After massive ‘Panama Papers’ document leak, rich and powerful around the world deny wrongdoing
From Vladimir Putin’s best friend to the prime minister of Iceland and a revered soccer star, many of the world’s rich and powerful on Monday were scurrying for cover after the release of the so-called Panama Papers, possibly one of the largest leaks of secret intelligence ever and one that apparently reveals a vast network of financial shenanigans.
The documents from a Panamanian law firm were obtained by several international news outlets and published over the weekend. They appear to show how a who’s who in the global political and business elite — and maybe drug traffickers — have mounted complex systems to hide money in offshore accounts.
By itself, it is not illegal to hold money overseas. But the implication is that many of those mentioned evaded taxes or that money illicitly obtained was laundered through such clandestine networks.
As the scandal widened, country after country, as well as many of the prominent figures mentioned, issued denials and statements of indignation. Activist groups, meanwhile, demanded investigations into the tax havens provided by countries such as Panama and the Seychelles.
The ability to move and stash money secretly is the key weapon in any prosperous illicit business. It allows tyrants to loot nations, tycoons to rob consumers.
Laundered money is the fuel that keeps organized crime, smugglers and drug cartels running smoothly and profitably.
The Panama Papers could provide investigative leads to authorities as well as journalists for months if not years.
The International Consortium of Investigative Journalists, which took the lead in examining and publishing the trove of more than 11 million documents dating to 1977, said the information appears to show that the Panamanian law firm Mossack Fonseca established shell companies and offshore accounts to help hundreds of people move their money.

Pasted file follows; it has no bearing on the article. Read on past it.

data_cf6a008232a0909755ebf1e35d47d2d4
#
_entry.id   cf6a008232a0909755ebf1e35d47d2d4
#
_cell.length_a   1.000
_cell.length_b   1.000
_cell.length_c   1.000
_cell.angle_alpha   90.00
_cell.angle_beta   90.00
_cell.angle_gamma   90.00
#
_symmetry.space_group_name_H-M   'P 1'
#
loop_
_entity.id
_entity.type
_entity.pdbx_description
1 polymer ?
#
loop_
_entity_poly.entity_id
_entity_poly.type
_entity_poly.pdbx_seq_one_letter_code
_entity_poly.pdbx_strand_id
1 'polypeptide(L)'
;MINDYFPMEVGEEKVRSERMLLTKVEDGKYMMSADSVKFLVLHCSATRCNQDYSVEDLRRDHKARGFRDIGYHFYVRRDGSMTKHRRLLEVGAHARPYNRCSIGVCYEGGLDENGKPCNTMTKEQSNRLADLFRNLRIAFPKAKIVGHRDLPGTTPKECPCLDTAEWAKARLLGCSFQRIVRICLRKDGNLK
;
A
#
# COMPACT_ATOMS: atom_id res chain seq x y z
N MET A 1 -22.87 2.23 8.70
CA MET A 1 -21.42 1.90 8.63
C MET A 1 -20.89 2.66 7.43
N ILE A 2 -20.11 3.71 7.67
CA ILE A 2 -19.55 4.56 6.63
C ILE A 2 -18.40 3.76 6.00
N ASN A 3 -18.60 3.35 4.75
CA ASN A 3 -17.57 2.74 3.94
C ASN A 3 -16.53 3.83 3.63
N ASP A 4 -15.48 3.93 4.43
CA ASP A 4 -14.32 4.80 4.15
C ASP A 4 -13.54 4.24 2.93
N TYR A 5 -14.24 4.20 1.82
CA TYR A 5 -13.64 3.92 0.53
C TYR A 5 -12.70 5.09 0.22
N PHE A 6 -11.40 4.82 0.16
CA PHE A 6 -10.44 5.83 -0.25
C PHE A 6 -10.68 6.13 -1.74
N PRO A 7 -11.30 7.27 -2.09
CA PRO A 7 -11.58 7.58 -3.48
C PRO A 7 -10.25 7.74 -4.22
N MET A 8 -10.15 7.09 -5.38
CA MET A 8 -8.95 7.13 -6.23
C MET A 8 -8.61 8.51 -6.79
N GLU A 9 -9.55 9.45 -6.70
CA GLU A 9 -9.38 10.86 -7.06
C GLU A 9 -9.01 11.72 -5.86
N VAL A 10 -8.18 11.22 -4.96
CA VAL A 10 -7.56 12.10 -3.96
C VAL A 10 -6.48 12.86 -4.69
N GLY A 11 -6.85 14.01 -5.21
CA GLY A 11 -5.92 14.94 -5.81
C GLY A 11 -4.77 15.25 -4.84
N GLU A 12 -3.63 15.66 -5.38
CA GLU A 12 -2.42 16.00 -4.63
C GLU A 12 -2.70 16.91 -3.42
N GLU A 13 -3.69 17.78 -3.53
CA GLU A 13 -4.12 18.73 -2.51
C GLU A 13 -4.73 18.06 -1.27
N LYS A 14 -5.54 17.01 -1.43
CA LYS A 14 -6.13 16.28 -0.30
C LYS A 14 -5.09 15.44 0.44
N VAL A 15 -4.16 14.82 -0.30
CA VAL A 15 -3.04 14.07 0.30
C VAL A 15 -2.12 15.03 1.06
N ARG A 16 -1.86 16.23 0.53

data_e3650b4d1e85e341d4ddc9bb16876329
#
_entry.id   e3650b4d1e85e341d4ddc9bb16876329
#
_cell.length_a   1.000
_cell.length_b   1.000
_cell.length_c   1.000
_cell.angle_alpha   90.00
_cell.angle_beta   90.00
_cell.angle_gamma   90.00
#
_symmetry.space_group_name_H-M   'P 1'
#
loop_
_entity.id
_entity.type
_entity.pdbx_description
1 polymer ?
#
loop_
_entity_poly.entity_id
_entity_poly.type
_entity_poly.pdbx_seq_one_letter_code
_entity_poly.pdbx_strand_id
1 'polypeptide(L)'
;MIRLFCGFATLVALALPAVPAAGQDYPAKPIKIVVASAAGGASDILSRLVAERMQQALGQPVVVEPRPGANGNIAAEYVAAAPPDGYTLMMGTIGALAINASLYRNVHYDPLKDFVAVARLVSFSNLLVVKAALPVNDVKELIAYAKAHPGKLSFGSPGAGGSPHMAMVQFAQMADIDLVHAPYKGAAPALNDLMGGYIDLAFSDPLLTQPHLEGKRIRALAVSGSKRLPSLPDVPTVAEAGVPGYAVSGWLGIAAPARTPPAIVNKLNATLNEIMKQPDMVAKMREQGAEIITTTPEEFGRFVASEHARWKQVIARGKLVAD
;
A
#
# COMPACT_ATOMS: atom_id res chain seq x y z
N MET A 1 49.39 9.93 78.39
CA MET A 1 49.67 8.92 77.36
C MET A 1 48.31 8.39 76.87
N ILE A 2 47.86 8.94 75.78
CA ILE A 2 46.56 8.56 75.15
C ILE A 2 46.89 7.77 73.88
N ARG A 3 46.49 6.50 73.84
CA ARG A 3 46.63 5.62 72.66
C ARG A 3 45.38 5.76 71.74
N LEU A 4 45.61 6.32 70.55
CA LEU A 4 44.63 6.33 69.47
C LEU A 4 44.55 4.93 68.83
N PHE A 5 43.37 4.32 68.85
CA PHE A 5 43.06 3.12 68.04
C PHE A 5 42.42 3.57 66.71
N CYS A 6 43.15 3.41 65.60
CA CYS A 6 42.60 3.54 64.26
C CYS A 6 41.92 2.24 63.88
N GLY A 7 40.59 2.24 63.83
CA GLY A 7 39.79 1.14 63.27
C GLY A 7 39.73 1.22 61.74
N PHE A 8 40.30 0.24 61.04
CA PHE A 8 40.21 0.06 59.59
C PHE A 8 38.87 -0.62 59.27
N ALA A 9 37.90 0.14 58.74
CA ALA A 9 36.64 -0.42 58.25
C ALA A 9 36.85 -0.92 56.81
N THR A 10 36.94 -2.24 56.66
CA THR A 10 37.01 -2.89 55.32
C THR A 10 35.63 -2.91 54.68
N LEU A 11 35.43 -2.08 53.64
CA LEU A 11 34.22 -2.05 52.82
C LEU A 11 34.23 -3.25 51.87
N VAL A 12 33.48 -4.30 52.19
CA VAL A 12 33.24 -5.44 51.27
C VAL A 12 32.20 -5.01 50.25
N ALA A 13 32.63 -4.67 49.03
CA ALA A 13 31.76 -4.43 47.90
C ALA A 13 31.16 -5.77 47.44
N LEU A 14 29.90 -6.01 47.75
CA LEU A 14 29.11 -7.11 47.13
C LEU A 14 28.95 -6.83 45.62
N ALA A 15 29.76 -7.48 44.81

Twelve current or former top government leaders, 61 of their associates, other politicians and thousands of businesses are named in the documents, the group said. An anonymous source first leaked the papers to the Sueddeutsche Zeitung newspaper in Munich, Germany, last year, and it in turn shared them with a number of outlets.
From Russia to China, from Iceland to Argentina, the revelations were explosive.
There was no official reaction in China to allegations that relatives of President Xi Jinping were squirreling away money. It appeared the reports were being censored on the Chinese mainland.
Iceland’s prime minister, Sigmundur Gunnlaugsson, rejected opposition calls to resign after his wife’s name surfaced in the documents.
France and Australia immediately opened investigations into possible money-laundering and tax evasion.
Italy’s tax agency plans to request access to the names in the Panama Papers as it prepares to launch its own inquiry. There are about 1,000 Italians listed, according to the magazine L’Espresso, which helped sift through the leaked data.
As for Putin, the Russian president, associates were reportedly tied to more than $2 billion in secret loans. The associates include Sergei Roldugin, an unassuming cellist described as Putin’s best friend.